The strong group of Progressives in the US House of Representatives, led by the lone Indian American Congresswoman wants assurances that the spending plan, is certain to be supported by the entire Democratic caucus both in the Senate and the House
On Friday, October 1st, after President Joe Biden met with the Democratic lawmakers on the Hill, Representative Pramila Jayapal, the chair of the Congressional Progressive Caucus (CPC), highlighted her group’s growing prominence and leverage in Capitol Hill politics: “In the House,” she said, “everybody is a Joe Manchin.”
Progressives claimed victory after a planned infrastructure vote was delayed following their united front to oppose the $1 trillion bill without assurances about the fate of the accompanying Democratic spending plan last week. The move highlighted the growing power of leftwing Democrats, and sent a strong message to the rest of their party: You can’t get one bill without the other. West Virginia senator Manchin and his fellow holdout Kyrsten Sinema of Arizona might hold the cards in the 50-50 US Senate, but in the lower chamber at least the progressives were in the driving seat.
The strong group of Progressives in the US House of Representatives, led by the lone Indian American Congresswoman want assurances that the spending plan, which forms the core of Biden’s domestic policy agenda, includes ambitious spending on universal pre-K, childcare funding, tuition-free community college, home health care, and climate change prevention, is certain to be supported by the entire Democratic caucus both in the Senate and the House. Despite Democratic leadership’s attempts to push through the infrastructure bill alone, the Congressional Progressive Caucus (CPC) vowed to withhold their votes unless they got assurances about the larger spending bill.
For weeks, progressive lawmakers in Congress have been threatening to sink the bipartisan infrastructure bill if they were not given certain guarantees about a larger social spending bill. And for weeks, many of their colleagues thought they were bluffing. “The progressive movement has not had this type of power in Washington since the 1960s,” says Joseph Geevarghese, Executive Director of Our Revolution, a political group that grew out of Vermont Sen. Bernie Sanders’ first presidential campaign.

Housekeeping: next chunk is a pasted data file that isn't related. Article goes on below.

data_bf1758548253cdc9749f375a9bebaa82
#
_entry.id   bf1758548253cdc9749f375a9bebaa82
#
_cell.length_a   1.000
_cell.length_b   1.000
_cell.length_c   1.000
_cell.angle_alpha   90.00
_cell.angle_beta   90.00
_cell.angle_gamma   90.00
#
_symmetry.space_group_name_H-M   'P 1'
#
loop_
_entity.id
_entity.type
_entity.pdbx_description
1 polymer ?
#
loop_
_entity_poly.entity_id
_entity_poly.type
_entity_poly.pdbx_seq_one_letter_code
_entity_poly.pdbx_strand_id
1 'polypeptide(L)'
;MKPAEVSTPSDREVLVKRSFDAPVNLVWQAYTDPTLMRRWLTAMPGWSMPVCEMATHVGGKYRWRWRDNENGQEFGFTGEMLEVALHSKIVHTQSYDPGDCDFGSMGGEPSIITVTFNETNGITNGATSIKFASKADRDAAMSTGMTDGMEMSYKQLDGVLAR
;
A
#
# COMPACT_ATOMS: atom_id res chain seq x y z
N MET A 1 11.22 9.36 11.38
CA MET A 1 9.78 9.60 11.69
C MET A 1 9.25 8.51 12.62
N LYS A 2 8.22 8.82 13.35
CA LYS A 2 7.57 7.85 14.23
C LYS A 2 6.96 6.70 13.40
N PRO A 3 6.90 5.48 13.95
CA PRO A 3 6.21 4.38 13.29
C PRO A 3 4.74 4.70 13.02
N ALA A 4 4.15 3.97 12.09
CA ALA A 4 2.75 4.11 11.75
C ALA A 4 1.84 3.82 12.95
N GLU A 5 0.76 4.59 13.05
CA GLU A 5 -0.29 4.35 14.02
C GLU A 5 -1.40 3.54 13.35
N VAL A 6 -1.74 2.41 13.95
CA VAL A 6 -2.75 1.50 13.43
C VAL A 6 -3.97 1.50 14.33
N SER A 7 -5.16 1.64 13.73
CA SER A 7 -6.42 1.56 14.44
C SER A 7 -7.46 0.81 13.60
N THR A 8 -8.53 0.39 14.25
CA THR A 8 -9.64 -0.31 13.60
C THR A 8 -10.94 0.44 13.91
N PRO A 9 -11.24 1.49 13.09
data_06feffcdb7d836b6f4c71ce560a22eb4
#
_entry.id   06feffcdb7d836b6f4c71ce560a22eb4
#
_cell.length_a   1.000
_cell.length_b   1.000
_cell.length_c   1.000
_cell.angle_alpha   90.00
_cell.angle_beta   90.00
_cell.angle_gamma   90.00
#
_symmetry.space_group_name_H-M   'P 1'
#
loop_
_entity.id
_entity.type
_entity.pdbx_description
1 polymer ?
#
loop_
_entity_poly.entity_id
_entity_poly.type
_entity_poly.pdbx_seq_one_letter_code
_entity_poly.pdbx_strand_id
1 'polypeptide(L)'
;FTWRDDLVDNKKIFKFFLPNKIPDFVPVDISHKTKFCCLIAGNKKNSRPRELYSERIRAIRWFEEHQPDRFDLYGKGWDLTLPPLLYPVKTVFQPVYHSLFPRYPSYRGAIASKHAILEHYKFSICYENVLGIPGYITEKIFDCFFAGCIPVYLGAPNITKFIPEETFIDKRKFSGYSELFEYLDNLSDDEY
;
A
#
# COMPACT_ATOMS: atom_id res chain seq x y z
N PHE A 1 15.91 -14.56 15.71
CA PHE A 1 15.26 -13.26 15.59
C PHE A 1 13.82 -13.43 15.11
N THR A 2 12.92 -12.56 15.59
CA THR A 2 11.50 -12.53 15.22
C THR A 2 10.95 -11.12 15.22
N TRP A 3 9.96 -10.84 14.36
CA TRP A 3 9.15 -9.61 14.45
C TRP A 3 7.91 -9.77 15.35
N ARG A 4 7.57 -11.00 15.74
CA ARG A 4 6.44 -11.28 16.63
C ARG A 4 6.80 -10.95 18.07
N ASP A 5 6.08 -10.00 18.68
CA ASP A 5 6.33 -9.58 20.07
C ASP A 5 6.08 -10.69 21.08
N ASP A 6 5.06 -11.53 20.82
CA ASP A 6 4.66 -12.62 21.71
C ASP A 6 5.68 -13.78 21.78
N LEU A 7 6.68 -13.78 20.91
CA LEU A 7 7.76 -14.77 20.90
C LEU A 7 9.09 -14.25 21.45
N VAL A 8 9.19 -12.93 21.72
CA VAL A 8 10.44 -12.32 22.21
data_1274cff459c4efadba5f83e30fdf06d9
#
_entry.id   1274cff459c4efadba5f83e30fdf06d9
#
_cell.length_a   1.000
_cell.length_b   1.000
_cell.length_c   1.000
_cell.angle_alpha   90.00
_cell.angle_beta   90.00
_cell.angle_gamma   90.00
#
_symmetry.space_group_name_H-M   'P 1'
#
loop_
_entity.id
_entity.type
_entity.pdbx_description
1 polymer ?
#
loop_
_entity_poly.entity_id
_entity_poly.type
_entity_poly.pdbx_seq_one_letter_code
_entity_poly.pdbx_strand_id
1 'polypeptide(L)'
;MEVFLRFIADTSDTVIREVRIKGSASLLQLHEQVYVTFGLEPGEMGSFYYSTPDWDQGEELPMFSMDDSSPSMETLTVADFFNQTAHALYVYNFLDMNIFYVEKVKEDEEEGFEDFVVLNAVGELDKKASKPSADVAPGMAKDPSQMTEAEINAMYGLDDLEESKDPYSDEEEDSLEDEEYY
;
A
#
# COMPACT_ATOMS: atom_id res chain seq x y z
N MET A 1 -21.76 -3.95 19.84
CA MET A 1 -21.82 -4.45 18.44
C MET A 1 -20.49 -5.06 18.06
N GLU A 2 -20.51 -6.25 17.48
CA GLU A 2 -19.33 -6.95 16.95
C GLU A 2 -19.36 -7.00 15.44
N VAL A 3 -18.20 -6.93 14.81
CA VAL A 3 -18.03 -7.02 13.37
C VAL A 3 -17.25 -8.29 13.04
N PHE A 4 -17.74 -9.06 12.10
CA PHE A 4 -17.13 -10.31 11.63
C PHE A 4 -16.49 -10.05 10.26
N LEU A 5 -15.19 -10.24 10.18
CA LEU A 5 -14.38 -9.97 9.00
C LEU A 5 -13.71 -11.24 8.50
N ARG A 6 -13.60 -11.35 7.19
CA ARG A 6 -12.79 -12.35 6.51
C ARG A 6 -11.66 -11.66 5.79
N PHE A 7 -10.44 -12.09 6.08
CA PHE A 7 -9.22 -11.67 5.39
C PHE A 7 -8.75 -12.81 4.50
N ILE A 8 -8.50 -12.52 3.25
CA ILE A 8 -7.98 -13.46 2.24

The move illuminated how the newly powerful progressive movement can shape the way Biden’s agenda moves through Congress, with the power to delay or even block some moderate priorities. The progressive movement has been building in influence and organizing capacity since 2016, when Sanders’ insurgent presidential campaign breathed new life into the grassroots left. The progressive caucus has frequently threatened to withhold votes over ideological differences with more moderate Democrats, but usually failed to actually stop a major agenda item. Now, the once-fledgling progressive wing of the Democratic party has become a political force strong enough to resist the will of moderates and its own party’s leaders.
The CPC is larger and stronger than ever before, emboldened by an organized network of leftwing organizations like Our Revolution that have been creating outside pressure on all lawmakers in the party. But CPC members were also in sync with the President, who supported the goal to pass the Build Back Better plan alongside the infrastructure bill. Aides to influential progressives said they had not been pressured by either House leadership or the White House to support infrastructure without the spending bill.
The fact that the progressive position is in line with Biden’s agenda strengthened the caucus’s resolve. That unity comes after a concerted effort by both sides during the 2020 Democratic primary to bridge the party’s internal divisions: Biden moved to the left on some issues like climate and childcare, while progressives accepted that he would never support Medicare for All. That hard-won alignment, progressives say, is why they’re fighting so hard to protect the President’s Build Back Better Plan, which includes ambitious spending on many of their longstanding policy goals. “This is not a progressive agenda. We are fighting for the ‘build back better’ agenda, which is the President’s agenda,” Rep. Ilhan Omar, the whip of the CPC, told reporters on Thursday.